Meeting planners are responsible for planning and coordinating the wide variety of activities needed to produce meetings and related events. They coordinate every aspect of a meeting, including securing the meeting location, acquiring speakers, and arranging for printed materials and audio-visual equipment. There are several varieties of meeting planner, and the exact nature of the job varies by the type of organization for which a planner works. Some of the more common types of meeting planners are as follows:
- Corporate Planners set up meetings whose attendees consist of employees of a corporation. Corporate planners generally have short time frames in which to arrange their meetings; however, they are usually don't have to concern themselves with boosting attendance, as employees are generally required to attend.
- Government Planners have a similar function to corporate planners, except that they work in the public sector. As such, they need to operate in accordance with established government procedures and must adhere to government guidelines when procuring materials or booking lodging for government employees.
- Association Planners, who work for various types of associations, generally have a longer timeframe to do their planning; however, they typically need to market their meetings to association members, and convince the members that attendance is worth their time and expense.
- Convention Service Managers usually work for hotels, convention centers, and similar establishments. Their job is to act as the liaison between the facility hosting the meeting and the planner on the other end (i.e., the corporate, government, or association planner). They generally present food service options, make suggestions regarding appropriate hotel services, coordinate special requests, and address any other considerations which will facilitate an effective meeting in their facility.
Planners who work in large organizations tend to specialize in a particular aspect of meeting planning. In these settings, one meeting may be handled by several planners, each concentrating on a specific function. Some planners focus on logistics; some handle advance registration and payment; while others coordinate the meeting content, including speakers and agendas. On the other hand, planners working in small organizations tend to perform a wider range of duties, with one person often coordinating an entire meeting. These planners usually require a sufficient level of expertise in all facets of planning.
A typical process followed by a meeting planner begins with the planner determining the intended purpose and focus of the meeting and its effect on the sponsoring organization. To do this, the planner will often consult with both the management of the sponsoring organization, to get a feel for what the organization would like to communicate; and with prospective attendees, to find out what motivates them and how they learn best. The planner will then choose appropriate speakers, arrange for entertainment if applicable, and construct the program in such a way that the organization's message is conveyed in the most effective manner.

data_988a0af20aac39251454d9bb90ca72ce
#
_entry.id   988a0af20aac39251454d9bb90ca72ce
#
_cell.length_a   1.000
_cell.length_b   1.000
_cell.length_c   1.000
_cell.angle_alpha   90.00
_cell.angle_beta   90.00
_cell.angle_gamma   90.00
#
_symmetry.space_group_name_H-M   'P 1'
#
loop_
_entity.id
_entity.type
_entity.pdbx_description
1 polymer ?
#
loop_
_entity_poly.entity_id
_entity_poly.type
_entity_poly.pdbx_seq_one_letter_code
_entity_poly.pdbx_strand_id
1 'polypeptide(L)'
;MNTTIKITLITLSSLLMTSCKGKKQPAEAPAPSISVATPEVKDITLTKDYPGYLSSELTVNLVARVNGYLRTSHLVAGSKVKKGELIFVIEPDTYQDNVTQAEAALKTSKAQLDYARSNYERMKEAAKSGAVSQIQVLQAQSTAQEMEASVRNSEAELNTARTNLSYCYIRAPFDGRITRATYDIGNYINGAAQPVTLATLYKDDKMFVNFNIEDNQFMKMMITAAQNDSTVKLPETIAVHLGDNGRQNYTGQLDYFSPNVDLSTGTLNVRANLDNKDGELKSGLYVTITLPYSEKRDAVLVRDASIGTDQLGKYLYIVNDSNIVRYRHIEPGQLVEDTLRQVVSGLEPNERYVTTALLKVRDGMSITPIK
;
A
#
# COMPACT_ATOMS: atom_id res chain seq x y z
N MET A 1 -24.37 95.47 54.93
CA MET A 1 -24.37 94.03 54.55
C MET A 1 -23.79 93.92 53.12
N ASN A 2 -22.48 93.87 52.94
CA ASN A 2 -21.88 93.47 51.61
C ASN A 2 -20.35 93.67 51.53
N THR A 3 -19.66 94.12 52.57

The meeting planner will then seek out prospective meeting sites. Typically, he/she will target a hotel, convention center, or conference center. The planner will make known the meeting requirements (including dates, meeting and exhibit space, lodging, food and beverages, audio-visual requirements, transportation, etc.) to all prospective sites. After receiving responses, the planner will look them over, consider the establishments' proposals in terms of how much space and what services they can provide (and at what prices), and either choose the site or recommend a choice to top management.
After a location is selected, the meeting planner will arrange support services, coordinate with the facility, prepare appropriate personnel for the meeting, and see to it that all forms of electronic communication needed for the meeting are set up. Planners also need to coordinate the logistics of the meeting itself. Attendees must be registered, issued badges, and be looked after in terms of lodging, transportation, and supplies. The planner must also insure that meeting rooms are equipped with sufficient seating and audio-visual equipment, that all exhibits are set up properly, and that all materials are printed. They must also oversee distribution of food and beverages and must make sure that the meeting conforms to fire and labor regulations.